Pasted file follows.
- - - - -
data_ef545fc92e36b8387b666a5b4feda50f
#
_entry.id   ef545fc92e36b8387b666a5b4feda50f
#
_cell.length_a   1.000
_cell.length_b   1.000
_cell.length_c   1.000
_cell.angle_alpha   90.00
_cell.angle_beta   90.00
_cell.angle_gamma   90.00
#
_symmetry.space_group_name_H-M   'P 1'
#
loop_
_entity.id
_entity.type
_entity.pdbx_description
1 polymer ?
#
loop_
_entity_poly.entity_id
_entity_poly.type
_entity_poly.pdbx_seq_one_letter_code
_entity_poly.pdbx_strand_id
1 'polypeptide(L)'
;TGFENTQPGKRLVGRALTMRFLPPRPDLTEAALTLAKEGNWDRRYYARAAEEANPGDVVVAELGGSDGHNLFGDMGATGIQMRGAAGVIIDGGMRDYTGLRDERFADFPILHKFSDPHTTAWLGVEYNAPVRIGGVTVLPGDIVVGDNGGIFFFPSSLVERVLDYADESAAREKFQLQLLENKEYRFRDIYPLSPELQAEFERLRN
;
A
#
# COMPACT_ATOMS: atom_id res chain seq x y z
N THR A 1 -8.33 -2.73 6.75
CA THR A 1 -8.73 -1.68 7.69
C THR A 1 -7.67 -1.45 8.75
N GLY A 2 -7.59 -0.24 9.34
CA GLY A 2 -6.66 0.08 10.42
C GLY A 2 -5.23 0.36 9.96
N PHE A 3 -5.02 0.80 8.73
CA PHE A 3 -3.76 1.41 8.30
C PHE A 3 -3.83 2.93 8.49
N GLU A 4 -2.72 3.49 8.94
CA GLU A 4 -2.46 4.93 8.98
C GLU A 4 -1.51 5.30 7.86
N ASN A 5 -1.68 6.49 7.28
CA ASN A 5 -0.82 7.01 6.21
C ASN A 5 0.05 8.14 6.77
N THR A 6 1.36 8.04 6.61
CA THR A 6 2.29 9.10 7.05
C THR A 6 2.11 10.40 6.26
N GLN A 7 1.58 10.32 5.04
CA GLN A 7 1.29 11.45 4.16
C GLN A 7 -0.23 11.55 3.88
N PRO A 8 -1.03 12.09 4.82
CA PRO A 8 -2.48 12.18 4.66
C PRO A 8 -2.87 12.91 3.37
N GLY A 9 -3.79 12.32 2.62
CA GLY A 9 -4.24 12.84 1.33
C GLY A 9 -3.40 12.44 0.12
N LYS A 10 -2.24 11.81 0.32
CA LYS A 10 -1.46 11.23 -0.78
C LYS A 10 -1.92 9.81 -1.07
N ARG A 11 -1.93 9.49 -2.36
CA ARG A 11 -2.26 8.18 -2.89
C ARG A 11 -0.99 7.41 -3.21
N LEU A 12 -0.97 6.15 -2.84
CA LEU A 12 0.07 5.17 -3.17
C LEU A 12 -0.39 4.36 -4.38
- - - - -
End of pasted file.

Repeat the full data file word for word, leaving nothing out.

data_ef545fc92e36b8387b666a5b4feda50f
#
_entry.id   ef545fc92e36b8387b666a5b4feda50f
#
_cell.length_a   1.000
_cell.length_b   1.000
_cell.length_c   1.000
_cell.angle_alpha   90.00
_cell.angle_beta   90.00
_cell.angle_gamma   90.00
#
_symmetry.space_group_name_H-M   'P 1'
#
loop_
_entity.id
_entity.type
_entity.pdbx_description
1 polymer ?
#
loop_
_entity_poly.entity_id
_entity_poly.type
_entity_poly.pdbx_seq_one_letter_code
_entity_poly.pdbx_strand_id
1 'polypeptide(L)'
;TGFENTQPGKRLVGRALTMRFLPPRPDLTEAALTLAKEGNWDRRYYARAAEEANPGDVVVAELGGSDGHNLFGDMGATGIQMRGAAGVIIDGGMRDYTGLRDERFADFPILHKFSDPHTTAWLGVEYNAPVRIGGVTVLPGDIVVGDNGGIFFFPSSLVERVLDYADESAAREKFQLQLLENKEYRFRDIYPLSPELQAEFERLRN
;
A
#
# COMPACT_ATOMS: atom_id res chain seq x y z
N THR A 1 -8.33 -2.73 6.75
CA THR A 1 -8.73 -1.68 7.69
C THR A 1 -7.67 -1.45 8.75
N GLY A 2 -7.59 -0.24 9.34
CA GLY A 2 -6.66 0.08 10.42
C GLY A 2 -5.23 0.36 9.96
N PHE A 3 -5.02 0.80 8.73
CA PHE A 3 -3.76 1.41 8.30
C PHE A 3 -3.83 2.93 8.49
N GLU A 4 -2.72 3.49 8.94
CA GLU A 4 -2.46 4.93 8.98
C GLU A 4 -1.51 5.30 7.86
N ASN A 5 -1.68 6.49 7.28
CA ASN A 5 -0.82 7.01 6.21
C ASN A 5 0.05 8.14 6.77
N THR A 6 1.36 8.04 6.61
CA THR A 6 2.29 9.10 7.05
C THR A 6 2.11 10.40 6.26
N GLN A 7 1.58 10.32 5.04
CA GLN A 7 1.29 11.45 4.16
C GLN A 7 -0.23 11.55 3.88
N PRO A 8 -1.03 12.09 4.82
CA PRO A 8 -2.48 12.18 4.66
C PRO A 8 -2.87 12.91 3.37
N GLY A 9 -3.79 12.32 2.62
CA GLY A 9 -4.24 12.84 1.33
C GLY A 9 -3.40 12.44 0.12
N LYS A 10 -2.24 11.81 0.32
CA LYS A 10 -1.46 11.23 -0.78
C LYS A 10 -1.92 9.81 -1.07
N ARG A 11 -1.93 9.49 -2.36
CA ARG A 11 -2.26 8.18 -2.89
C ARG A 11 -0.99 7.41 -3.21
N LEU A 12 -0.97 6.15 -2.84
CA LEU A 12 0.07 5.17 -3.17
C LEU A 12 -0.39 4.36 -4.38